What is the role of sequential digital dermoscopy imaging in melanoma diagnosis?

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Background

Sequential digital dermoscopy imaging (SDDI) or dermoscopy monitoring involves the capture and assessment of successive dermoscopic images, separated by an interval of time, of one or many melanocytic lesions to detect suspicious change.

This is performed in two settings: short-term dermoscopy monitoring (over a period of 3 months) for suspicious melanocytic lesions without evidence of melanoma, and long-term monitoring for surveillance (usually at intervals of 6–12 months).[1][2] Long-term monitoring is generally used in the surveillance of high-risk patients, usually with multiple dysplastic naevi. In contrast, short-term monitoring of individual suspicious naevi can be used in any patient setting (eg. mildly atypical lesions with a patient history of change or moderately atypical lesions with a patient history of no change).

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Summary of systematic review results

In one study the sensitivity for the diagnosis of melanoma using short-term dermoscopy monitoring was 94% (excluding lentigo maligna which requires longer interval monitoring) and the specificity 84%[3]. For long-term monitoring, three studies have shown a high specificity (95-96%) for the diagnosis of melanoma, but the sensitivity was not evaluated.[4][5][6]

Four level II studies[1][4][7][5] with more recent cohort studies [3][8] all conducted in a specialist setting show consistently that SDDI allows the detection of melanoma that lack dermoscopic evidence of malignancy. Furthermore, the impact of routinely using SDDI has been shown in multiple studies to be high in regards to the proportion of melanomas detected by the technique. In three studies (two prospective observational trials[4][9] and one retrospective cohort[10]) of moderate-high risk patients in a specialist setting, SDDI allowed the detection of 34-61% of the patients' melanomas, in two studies (one prospective observational trial[11] and one retrosepctive cohort[8]) in routine dermatological practice between 12-55% of melanomas detected and in 52% in a self-referring dermoscopy telemedicine setting (retrospective study)[12]. Short-term SDDI allowed the detection of 33% of the patients'melanomas in a clinical trial of primary care physicians[13], however routine long-term SDDI of multiple naevi in lower risk patients is less efficacious[14][15][16]. Finally, SDDI has been shown in two prospective observational trials in both a specialist (both short and long-term monitoring)[11] and primary care setting (short-term monitoring)[13] to significantly reduce the benign:melanoma excision ratio and the number of excised benign melanocytic lesions.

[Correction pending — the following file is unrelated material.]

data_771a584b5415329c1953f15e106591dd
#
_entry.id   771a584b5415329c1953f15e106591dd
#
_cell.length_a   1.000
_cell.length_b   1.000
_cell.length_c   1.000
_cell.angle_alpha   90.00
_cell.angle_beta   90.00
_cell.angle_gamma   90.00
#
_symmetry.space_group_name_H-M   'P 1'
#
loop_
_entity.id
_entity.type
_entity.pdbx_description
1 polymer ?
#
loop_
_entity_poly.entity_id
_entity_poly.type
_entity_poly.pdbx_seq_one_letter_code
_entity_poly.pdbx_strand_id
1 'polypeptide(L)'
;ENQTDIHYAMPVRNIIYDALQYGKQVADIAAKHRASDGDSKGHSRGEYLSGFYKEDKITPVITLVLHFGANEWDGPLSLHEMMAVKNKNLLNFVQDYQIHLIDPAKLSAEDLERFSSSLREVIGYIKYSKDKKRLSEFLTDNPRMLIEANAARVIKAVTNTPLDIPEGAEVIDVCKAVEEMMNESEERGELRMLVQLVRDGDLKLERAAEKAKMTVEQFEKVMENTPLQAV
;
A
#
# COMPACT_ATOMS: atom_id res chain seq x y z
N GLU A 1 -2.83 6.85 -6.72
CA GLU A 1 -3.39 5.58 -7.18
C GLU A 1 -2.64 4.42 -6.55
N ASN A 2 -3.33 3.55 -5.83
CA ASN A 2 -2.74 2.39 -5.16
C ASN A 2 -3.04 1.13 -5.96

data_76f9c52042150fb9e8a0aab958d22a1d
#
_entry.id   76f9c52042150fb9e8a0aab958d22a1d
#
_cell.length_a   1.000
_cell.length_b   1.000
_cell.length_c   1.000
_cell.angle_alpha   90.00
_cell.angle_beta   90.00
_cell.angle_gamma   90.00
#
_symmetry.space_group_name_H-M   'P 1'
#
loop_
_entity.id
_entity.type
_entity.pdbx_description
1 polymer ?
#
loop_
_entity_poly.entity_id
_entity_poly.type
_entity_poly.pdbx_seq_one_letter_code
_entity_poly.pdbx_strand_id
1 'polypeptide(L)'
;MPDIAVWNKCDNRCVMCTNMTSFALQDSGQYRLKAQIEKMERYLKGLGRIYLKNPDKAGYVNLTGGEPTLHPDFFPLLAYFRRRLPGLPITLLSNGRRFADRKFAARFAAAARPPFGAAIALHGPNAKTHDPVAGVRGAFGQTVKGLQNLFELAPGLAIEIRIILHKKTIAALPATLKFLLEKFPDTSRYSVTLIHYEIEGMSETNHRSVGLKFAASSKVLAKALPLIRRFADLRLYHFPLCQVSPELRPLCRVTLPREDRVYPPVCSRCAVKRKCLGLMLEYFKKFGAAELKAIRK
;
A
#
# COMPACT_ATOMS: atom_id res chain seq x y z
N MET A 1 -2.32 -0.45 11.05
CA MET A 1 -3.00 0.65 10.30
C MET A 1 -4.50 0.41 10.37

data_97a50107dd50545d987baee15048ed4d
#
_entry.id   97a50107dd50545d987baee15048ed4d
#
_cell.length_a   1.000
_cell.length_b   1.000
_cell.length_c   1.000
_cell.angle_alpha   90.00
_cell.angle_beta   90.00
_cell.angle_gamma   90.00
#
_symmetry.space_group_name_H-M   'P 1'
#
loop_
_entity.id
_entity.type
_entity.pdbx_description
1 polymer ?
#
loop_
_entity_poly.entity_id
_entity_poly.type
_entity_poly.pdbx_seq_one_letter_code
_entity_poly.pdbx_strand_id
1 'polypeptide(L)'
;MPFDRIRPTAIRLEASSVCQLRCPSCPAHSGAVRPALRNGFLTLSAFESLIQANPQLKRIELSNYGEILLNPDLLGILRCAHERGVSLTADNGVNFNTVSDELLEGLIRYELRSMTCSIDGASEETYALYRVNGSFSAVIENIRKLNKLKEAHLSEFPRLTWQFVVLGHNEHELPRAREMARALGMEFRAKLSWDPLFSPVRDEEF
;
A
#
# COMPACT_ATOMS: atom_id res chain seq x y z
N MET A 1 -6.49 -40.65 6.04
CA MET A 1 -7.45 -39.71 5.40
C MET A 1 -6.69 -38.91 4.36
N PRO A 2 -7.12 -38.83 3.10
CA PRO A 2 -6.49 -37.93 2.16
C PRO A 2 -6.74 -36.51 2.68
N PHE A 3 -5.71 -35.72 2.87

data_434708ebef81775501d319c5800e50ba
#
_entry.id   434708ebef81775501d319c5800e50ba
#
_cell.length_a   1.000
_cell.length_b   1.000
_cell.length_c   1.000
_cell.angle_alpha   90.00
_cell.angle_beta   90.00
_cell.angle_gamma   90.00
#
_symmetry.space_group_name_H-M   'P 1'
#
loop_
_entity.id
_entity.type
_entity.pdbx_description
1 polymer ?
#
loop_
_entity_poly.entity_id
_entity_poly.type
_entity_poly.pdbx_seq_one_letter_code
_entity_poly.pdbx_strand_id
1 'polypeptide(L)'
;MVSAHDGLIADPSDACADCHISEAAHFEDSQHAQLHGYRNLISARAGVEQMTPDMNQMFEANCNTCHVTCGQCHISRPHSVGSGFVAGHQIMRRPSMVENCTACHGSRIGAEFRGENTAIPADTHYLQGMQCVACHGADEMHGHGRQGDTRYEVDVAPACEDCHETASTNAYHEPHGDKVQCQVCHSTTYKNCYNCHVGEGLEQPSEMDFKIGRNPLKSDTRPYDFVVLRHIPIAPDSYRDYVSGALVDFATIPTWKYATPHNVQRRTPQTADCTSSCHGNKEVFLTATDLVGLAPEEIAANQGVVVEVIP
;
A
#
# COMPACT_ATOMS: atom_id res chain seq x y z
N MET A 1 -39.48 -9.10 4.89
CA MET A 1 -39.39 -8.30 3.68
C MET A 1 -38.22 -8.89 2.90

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Only flat or slightly raised lesions should undergo dermoscopy monitoring. Nodular lesions should not be monitored.


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The interval for short-term monitoring is 3 months where any change leads to excision. Where lentigo maligna is in the differential diagnosis it is recommended an additional 3 months of monitoring performed, i.e. total of 6 months.


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The usual interval for long-term monitoring is 6-12 months. Unlike short-term monitoring, certain specific changes are required for excision to be indicated.

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Evidence summary and recommendations

Evidence summary Level References
Four level II studies and more recent cohort studies show consistently that sequential digital dermoscopic imaging (SDDI) allows the detection of suspicious dermoscopic change in melanomas that lack dermoscopic evidence of melanoma at a particular time. II, III-2 [1], [4], [7], [5], [3], [8]
The routine use of SDDI in both specialist and primary care allows the detection of a significant proportion of patients’ melanomas. Long-term SDDI of multiple naevi in lower risk patients, while allowing detection of melanoma, is less efficacious. II, III-2 [13], [4], [8], [10], [9], [11], [14], [15], [16]
SDDI has been shown to reduce the benign:malignant ratio of excised melanocytic lesions and reduce the number of patients referred for biopsy in both specialists and primary care. II [13], [11]

Recommendations

Evidence-based recommendationQuestion mark transparent.png Grade
To assess individual melanocytic lesions of concern, recommend the use of short-term sequential digital dermoscopy imaging (dermoscopy monitoring) to detect melanomas that lack dermoscopic features of melanoma.
B


Evidence-based recommendationQuestion mark transparent.png Grade
To assess individual or multiple melanocytic lesions in routine surveillance of high risk patients, recommend the use of long-term sequential digital dermoscopy imaging (dermoscopy monitoring) to detect melanomas that lack dermoscopic features of melanoma.
B